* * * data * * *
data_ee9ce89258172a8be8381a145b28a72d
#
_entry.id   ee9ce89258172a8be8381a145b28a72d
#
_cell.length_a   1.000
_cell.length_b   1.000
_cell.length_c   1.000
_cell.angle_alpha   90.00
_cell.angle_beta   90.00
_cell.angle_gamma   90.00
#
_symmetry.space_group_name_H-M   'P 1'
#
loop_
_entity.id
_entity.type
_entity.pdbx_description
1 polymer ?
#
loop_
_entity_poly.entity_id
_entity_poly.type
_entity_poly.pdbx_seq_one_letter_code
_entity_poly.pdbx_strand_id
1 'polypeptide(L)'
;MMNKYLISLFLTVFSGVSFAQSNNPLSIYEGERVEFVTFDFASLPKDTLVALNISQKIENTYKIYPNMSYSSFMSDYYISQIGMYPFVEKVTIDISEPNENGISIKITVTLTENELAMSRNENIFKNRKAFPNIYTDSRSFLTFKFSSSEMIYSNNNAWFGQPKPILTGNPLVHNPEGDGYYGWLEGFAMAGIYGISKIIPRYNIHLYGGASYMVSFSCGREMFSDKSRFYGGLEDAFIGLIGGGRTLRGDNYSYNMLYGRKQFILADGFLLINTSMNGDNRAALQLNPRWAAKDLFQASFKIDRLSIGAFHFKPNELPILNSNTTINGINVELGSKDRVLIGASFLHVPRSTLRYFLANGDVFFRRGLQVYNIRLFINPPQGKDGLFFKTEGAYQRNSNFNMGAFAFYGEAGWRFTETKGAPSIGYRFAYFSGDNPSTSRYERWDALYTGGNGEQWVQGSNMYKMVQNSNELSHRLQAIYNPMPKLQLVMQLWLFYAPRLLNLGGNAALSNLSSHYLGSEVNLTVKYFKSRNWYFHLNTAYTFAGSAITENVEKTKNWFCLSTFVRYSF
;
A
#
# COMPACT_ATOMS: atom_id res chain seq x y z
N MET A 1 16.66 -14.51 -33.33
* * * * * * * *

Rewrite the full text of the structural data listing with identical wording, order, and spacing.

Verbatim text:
data_ee9ce89258172a8be8381a145b28a72d
#
_entry.id   ee9ce89258172a8be8381a145b28a72d
#
_cell.length_a   1.000
_cell.length_b   1.000
_cell.length_c   1.000
_cell.angle_alpha   90.00
_cell.angle_beta   90.00
_cell.angle_gamma   90.00
#
_symmetry.space_group_name_H-M   'P 1'
#
loop_
_entity.id
_entity.type
_entity.pdbx_description
1 polymer ?
#
loop_
_entity_poly.entity_id
_entity_poly.type
_entity_poly.pdbx_seq_one_letter_code
_entity_poly.pdbx_strand_id
1 'polypeptide(L)'
;MMNKYLISLFLTVFSGVSFAQSNNPLSIYEGERVEFVTFDFASLPKDTLVALNISQKIENTYKIYPNMSYSSFMSDYYISQIGMYPFVEKVTIDISEPNENGISIKITVTLTENELAMSRNENIFKNRKAFPNIYTDSRSFLTFKFSSSEMIYSNNNAWFGQPKPILTGNPLVHNPEGDGYYGWLEGFAMAGIYGISKIIPRYNIHLYGGASYMVSFSCGREMFSDKSRFYGGLEDAFIGLIGGGRTLRGDNYSYNMLYGRKQFILADGFLLINTSMNGDNRAALQLNPRWAAKDLFQASFKIDRLSIGAFHFKPNELPILNSNTTINGINVELGSKDRVLIGASFLHVPRSTLRYFLANGDVFFRRGLQVYNIRLFINPPQGKDGLFFKTEGAYQRNSNFNMGAFAFYGEAGWRFTETKGAPSIGYRFAYFSGDNPSTSRYERWDALYTGGNGEQWVQGSNMYKMVQNSNELSHRLQAIYNPMPKLQLVMQLWLFYAPRLLNLGGNAALSNLSSHYLGSEVNLTVKYFKSRNWYFHLNTAYTFAGSAITENVEKTKNWFCLSTFVRYSF
;
A
#
# COMPACT_ATOMS: atom_id res chain seq x y z
N MET A 1 16.66 -14.51 -33.33